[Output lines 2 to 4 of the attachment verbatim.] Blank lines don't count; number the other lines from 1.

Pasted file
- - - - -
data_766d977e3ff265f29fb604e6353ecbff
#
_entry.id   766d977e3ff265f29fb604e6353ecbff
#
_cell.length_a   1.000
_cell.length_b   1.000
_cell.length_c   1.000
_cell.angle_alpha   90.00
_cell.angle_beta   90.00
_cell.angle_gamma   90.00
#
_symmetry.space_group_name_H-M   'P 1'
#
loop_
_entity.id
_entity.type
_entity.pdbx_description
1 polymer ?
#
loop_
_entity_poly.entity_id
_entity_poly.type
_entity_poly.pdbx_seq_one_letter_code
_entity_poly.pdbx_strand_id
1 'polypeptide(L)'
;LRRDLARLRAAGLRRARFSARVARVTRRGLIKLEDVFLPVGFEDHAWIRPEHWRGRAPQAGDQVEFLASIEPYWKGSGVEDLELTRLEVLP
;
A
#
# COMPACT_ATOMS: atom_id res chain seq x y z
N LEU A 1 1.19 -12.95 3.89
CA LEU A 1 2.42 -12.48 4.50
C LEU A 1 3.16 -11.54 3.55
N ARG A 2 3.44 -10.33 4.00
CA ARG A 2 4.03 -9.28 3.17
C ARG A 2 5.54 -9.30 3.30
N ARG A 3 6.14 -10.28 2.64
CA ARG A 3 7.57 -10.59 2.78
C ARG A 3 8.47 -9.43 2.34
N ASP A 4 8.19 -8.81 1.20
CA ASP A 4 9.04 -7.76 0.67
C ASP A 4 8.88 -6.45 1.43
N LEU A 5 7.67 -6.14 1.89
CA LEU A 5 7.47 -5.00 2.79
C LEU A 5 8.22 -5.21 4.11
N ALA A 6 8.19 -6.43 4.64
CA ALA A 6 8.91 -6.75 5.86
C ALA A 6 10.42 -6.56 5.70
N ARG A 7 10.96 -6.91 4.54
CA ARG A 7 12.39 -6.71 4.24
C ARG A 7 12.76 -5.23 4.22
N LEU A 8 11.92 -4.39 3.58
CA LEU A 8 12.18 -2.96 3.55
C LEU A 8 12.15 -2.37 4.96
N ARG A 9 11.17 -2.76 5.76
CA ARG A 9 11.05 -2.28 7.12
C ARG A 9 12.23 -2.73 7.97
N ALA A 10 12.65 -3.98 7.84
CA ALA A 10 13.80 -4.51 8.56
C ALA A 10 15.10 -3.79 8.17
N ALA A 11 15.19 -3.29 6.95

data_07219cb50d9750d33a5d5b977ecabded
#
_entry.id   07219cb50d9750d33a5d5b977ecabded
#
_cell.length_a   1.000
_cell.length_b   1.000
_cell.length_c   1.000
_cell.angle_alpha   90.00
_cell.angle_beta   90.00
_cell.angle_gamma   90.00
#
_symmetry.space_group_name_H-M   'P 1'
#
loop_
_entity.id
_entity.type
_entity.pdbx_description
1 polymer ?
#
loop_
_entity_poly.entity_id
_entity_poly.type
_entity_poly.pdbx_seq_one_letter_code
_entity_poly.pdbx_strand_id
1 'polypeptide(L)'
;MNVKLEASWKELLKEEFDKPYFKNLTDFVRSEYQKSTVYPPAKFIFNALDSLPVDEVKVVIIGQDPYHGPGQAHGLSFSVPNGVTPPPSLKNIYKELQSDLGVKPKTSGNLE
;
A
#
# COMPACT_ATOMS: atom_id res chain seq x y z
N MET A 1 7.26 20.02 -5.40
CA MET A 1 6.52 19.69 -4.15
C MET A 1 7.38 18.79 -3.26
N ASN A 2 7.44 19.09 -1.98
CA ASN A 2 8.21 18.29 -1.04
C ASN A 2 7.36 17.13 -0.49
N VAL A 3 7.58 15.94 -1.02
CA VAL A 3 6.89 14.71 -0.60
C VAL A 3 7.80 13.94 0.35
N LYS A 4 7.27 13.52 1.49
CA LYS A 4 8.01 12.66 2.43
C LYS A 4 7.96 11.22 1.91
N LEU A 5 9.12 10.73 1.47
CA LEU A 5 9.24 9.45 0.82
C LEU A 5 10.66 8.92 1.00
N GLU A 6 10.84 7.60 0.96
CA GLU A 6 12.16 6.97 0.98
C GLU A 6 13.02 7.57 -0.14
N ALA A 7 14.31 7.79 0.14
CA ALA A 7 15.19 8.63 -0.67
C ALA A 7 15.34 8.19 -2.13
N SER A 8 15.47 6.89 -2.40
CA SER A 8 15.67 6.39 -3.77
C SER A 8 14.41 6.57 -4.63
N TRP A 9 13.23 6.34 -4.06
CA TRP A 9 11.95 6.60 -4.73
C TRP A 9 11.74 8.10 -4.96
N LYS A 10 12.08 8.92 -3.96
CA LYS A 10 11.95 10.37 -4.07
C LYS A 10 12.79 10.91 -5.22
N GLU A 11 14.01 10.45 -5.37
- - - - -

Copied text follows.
#
_entry.id   766d977e3ff265f29fb604e6353ecbff
#